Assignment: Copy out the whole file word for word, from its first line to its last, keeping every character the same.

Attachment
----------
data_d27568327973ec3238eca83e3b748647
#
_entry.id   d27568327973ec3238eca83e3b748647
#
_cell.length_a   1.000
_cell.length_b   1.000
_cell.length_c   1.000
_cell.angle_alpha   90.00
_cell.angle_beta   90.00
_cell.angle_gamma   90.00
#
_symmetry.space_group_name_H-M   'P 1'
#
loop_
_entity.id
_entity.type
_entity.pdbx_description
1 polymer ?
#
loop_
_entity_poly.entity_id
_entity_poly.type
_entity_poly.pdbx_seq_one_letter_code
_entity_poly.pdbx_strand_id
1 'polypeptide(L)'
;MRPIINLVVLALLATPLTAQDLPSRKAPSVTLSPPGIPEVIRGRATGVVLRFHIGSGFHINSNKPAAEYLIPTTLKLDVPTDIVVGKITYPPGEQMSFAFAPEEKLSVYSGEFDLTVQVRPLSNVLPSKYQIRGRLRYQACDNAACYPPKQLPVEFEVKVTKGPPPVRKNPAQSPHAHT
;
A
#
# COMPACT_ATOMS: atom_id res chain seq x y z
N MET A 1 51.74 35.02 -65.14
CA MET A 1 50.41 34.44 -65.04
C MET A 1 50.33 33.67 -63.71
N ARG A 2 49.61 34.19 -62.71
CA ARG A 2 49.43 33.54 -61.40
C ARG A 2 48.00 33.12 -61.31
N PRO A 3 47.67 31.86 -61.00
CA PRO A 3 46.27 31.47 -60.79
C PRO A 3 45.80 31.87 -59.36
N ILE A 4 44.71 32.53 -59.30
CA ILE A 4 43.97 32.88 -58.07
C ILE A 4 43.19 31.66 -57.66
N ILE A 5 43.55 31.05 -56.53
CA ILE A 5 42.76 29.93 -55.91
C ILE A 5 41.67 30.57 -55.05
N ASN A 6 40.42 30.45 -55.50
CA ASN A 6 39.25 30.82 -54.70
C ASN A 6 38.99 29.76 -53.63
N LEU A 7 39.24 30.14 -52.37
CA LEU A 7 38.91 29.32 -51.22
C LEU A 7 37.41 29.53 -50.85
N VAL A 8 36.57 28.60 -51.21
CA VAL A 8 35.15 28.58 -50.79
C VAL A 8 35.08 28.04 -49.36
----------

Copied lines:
data_d27568327973ec3238eca83e3b748647
#
_entry.id   d27568327973ec3238eca83e3b748647
#
_cell.length_a   1.000
_cell.length_b   1.000
_cell.length_c   1.000
_cell.angle_alpha   90.00
_cell.angle_beta   90.00
_cell.angle_gamma   90.00
#
_symmetry.space_group_name_H-M   'P 1'
#
loop_
_entity.id
_entity.type
_entity.pdbx_description
1 polymer ?
#
loop_
_entity_poly.entity_id
_entity_poly.type
_entity_poly.pdbx_seq_one_letter_code
_entity_poly.pdbx_strand_id
1 'polypeptide(L)'
;MRPIINLVVLALLATPLTAQDLPSRKAPSVTLSPPGIPEVIRGRATGVVLRFHIGSGFHINSNKPAAEYLIPTTLKLDVPTDIVVGKITYPPGEQMSFAFAPEEKLSVYSGEFDLTVQVRPLSNVLPSKYQIRGRLRYQACDNAACYPPKQLPVEFEVKVTKGPPPVRKNPAQSPHAHT
;
A
#
# COMPACT_ATOMS: atom_id res chain seq x y z
N MET A 1 51.74 35.02 -65.14
CA MET A 1 50.41 34.44 -65.04
C MET A 1 50.33 33.67 -63.71
N ARG A 2 49.61 34.19 -62.71
CA ARG A 2 49.43 33.54 -61.40
C ARG A 2 48.00 33.12 -61.31
N PRO A 3 47.67 31.86 -61.00
CA PRO A 3 46.27 31.47 -60.79
C PRO A 3 45.80 31.87 -59.36
N ILE A 4 44.71 32.53 -59.30
CA ILE A 4 43.97 32.88 -58.07
C ILE A 4 43.19 31.66 -57.66
N ILE A 5 43.55 31.05 -56.53
CA ILE A 5 42.76 29.93 -55.91
C ILE A 5 41.67 30.57 -55.05
N ASN A 6 40.42 30.45 -55.50
CA ASN A 6 39.25 30.82 -54.70
C ASN A 6 38.99 29.76 -53.63
N LEU A 7 39.24 30.14 -52.37
CA LEU A 7 38.91 29.32 -51.22
C LEU A 7 37.41 29.53 -50.85
N VAL A 8 36.57 28.60 -51.21
CA VAL A 8 35.15 28.58 -50.79
C VAL A 8 35.08 28.04 -49.36